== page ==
In the morning I visited the William Wallace National Monument and Cambuskenneth, an ancient Abbey where ancient ancestors of mine are buried. My next stop for the day was out in the countryside, west of Stirling.
I was in on an ‘ancestral treasure hunt,’ trying my best to locate the “Fords of Frew.” I had spent considerable time researching and hence, pouring over the maps of the area. I practically had that map memorized in my brain. I headed west on the A811 toward a town by the name of Gargunnock. According to the map the second road on the right after the turn off for Gargunnock should lead me to a farm at the end of the road.
I found the road, drove to the end, but alas, no one was home at the farm and I didn’t feel I should start walking out in their fields toward the river without their consent. So I drove back to A811 and continued west until I came to a roundabout, indicating that the village of Kippen was the first exit to the left.
My tummy was grumbling and so I decided to head up the hill to the village to see if I could find a place to get some lunch.
Kippen was very pretty and there seemed to be a few possibilities for some food. Before leaving the village I decided to turn around and head back to the center of the village. Luck would have it that where I turned around offered a stunning panoramic view of the countryside below – the farm lands.
“Somewhere out there are Fords of Frew, the Frew farms, and by golly, I’m gonna find them!” I told myself.
That’s when I also noticed a church spire. “Hmmm, I should take a few minutes and check out that church while I’m here.” I thought.
I’m so glad I did. This little Kippen Parish Church was quite small, but boy-oh-boy was it ever packed with a treasure trove of beautiful items!
And look, the door was open, beckoning me to enter and explore!
Just inside the door a spiral staircase wound upward to the bell tower and gorgeous stained glass windows welcomed me.
Once inside the sanctuary I was delighted with various hand-stitched embroideries which were obviously quite old and very much revered.
This one tapestry alone was longer than a single pew. I had to take several pictures of it just to capture its beauty and to appreciate the story that it unveiled! It made me wonder how long it must have taken the artist to create it!
Everywhere I turned there were beautifully crafted windows relating stories in themselves.
Yet another very old hand-stitched picture….
Look at the date on the cross-stitch above; 1691! This church has been around for quite awhile indeed!
Then in a little chapel tucked back behind the bell tower was this stunning statue. Amazing!
As I left, this open door, which had invited me in, and the wonderful inspiring items I found within, reminded me of a poem by Nancy Byrd Turner.
If you come cheerily, here shall be jest for you;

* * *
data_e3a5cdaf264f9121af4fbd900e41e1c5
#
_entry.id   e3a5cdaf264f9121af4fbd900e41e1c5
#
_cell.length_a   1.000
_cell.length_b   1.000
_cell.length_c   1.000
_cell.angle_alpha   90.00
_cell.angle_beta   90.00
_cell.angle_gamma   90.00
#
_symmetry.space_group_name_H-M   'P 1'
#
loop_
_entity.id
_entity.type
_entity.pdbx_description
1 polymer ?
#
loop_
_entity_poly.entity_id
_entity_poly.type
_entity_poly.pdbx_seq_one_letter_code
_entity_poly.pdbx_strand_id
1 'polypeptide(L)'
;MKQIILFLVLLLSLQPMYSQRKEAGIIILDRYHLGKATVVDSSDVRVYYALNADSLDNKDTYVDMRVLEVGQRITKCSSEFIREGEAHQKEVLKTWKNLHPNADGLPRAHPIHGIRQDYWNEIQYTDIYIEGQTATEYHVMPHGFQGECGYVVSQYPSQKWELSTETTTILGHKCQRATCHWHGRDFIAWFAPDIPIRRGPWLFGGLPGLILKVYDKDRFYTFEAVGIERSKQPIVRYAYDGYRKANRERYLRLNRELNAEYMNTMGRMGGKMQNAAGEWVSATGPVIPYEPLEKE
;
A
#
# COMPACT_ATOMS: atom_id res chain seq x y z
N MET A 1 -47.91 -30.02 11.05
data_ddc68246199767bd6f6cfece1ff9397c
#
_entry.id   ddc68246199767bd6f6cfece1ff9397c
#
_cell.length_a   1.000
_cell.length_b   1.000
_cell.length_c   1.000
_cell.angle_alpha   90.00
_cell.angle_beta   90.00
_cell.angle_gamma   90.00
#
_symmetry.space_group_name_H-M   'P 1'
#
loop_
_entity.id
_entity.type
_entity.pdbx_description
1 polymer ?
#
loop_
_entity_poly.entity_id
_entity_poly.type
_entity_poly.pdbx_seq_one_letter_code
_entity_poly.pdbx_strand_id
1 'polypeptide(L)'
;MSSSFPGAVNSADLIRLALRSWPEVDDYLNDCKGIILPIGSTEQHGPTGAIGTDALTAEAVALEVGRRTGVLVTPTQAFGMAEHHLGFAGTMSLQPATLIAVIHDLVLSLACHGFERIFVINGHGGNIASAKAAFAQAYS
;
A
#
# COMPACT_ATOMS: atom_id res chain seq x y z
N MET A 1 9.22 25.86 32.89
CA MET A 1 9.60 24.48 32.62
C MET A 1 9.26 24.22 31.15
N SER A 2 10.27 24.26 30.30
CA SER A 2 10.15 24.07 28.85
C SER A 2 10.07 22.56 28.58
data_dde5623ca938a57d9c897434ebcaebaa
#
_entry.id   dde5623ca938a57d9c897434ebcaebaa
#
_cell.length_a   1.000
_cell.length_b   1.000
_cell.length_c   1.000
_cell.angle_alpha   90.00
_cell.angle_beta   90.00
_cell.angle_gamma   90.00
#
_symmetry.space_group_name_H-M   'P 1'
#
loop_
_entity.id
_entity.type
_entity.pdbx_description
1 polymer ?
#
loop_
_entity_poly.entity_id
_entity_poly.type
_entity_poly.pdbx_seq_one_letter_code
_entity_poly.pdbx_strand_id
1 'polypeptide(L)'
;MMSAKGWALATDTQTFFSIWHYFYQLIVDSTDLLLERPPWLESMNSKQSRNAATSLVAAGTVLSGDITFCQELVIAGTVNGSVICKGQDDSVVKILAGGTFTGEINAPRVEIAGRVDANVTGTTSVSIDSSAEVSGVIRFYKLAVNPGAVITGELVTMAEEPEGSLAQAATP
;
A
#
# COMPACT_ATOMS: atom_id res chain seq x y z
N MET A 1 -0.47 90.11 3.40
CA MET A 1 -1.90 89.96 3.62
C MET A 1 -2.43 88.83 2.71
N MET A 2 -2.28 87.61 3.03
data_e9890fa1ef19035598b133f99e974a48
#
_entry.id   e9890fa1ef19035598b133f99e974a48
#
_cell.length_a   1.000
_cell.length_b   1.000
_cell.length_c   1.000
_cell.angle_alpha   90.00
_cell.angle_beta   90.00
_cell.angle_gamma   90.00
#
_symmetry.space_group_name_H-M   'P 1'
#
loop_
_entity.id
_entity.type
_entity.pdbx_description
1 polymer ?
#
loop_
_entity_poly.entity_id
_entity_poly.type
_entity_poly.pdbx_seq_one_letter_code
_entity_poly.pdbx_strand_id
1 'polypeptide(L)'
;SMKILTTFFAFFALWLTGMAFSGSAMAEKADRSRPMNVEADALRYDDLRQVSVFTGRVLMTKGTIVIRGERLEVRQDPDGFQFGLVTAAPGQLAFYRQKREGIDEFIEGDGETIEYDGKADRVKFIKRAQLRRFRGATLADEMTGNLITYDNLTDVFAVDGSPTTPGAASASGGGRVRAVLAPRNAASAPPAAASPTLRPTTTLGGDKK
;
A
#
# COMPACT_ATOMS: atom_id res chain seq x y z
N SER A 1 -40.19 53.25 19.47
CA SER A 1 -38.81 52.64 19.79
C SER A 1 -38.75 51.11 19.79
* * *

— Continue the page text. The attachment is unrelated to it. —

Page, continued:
If you come wearily, here shall be rest for you.
If you come borrowing, gladly we’ll loan to you;
If you come sorrowing, Love shall be shown to you.
Under our thatch friend, place shall abide for you;
Touch but the latch friend, the door shall swing wide for you.
By now my tummy wasn’t just grumbling; it was running on empty. I was famished! Just around the corner on the main street I headed into an interesting little pub for some grub. This place has also been around quite awhile – almost as long as the church!
Inside I found a nice table, cozied up by the fireplace with a wonderful latte and found a new friend, Jessie, a very friendly chocolate lab.
For starters I ordered this delightful concoction: Tartar of dill cured smoked salmon, lemon creme fraiche and freshly baked oat cake. Yum!
This place was obviously a favorite with the locals…and had some quirky eclectic furnishings and items to ponder!
After my delicious starter I enjoyed my fav – haddock and chips – with mushy peas and perfectly made Tarter Sauce made with capers, lemon, red onion, and a touch of gherkins. Jessie helped me finish up the chips!
The Chef was superb (and also was my waiter). What a wonderful place! He and his wife also have rooms to rent in this wonderful B&B! Very reasonably priced; its a superb place to stay with absolutely divine dishes to choose from. I highly recommend it! I want to stay here the next time I’m in the area. It is a perfect place for exploring Loch Lomond and the Trossachs National Park. Check it out – The Cross Keys.
The group of people sitting at the corner table (a grandma and grandpa having lunch with their daughter and grand daughter) had finished before I had. When I went outside to continue on my search, they were still outside, visiting on the sidewalk.
I approached them, introduced myself and asked if they were ‘local’ to the area. They replied that they were!